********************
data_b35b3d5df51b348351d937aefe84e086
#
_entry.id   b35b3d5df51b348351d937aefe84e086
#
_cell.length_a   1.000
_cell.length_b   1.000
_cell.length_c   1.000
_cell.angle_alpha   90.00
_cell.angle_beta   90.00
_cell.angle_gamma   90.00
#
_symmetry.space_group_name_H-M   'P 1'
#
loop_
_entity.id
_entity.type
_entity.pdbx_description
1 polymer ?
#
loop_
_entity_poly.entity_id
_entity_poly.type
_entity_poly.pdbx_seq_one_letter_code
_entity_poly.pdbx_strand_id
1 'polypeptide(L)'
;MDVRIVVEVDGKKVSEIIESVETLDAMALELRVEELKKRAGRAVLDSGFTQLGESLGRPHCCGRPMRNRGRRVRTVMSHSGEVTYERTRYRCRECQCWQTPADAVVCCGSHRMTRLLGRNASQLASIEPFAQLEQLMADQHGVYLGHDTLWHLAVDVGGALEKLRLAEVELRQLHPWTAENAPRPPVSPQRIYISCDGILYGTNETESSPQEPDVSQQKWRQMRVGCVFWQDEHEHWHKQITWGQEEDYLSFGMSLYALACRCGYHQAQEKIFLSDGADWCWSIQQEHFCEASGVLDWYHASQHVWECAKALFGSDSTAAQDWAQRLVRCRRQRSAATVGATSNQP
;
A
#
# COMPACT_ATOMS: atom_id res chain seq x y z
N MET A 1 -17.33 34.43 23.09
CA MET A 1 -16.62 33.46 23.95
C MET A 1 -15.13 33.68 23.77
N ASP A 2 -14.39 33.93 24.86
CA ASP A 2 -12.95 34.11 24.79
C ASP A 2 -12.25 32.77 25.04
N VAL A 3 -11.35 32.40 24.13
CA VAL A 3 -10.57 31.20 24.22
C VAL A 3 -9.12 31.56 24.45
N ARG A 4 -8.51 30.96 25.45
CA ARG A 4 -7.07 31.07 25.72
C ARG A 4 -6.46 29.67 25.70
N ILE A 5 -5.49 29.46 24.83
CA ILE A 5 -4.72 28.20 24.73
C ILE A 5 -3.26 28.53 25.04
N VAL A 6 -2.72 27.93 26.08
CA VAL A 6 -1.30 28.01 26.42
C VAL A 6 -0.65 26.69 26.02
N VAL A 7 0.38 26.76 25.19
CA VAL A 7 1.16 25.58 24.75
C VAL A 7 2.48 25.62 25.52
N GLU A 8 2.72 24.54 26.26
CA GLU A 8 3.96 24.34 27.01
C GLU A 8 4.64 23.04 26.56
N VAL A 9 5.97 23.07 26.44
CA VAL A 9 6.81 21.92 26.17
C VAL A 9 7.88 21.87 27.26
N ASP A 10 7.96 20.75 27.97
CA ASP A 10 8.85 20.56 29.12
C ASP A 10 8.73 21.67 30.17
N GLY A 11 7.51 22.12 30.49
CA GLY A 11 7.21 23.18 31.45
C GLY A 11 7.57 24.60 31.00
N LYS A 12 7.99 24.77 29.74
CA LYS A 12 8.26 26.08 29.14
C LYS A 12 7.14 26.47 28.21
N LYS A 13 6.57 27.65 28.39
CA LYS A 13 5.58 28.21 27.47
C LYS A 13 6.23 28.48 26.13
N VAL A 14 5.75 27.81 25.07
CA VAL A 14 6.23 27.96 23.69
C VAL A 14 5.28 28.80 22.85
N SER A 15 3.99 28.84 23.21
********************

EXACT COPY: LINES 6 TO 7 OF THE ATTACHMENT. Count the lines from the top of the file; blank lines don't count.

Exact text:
_cell.length_b   1.000
_cell.length_c   1.000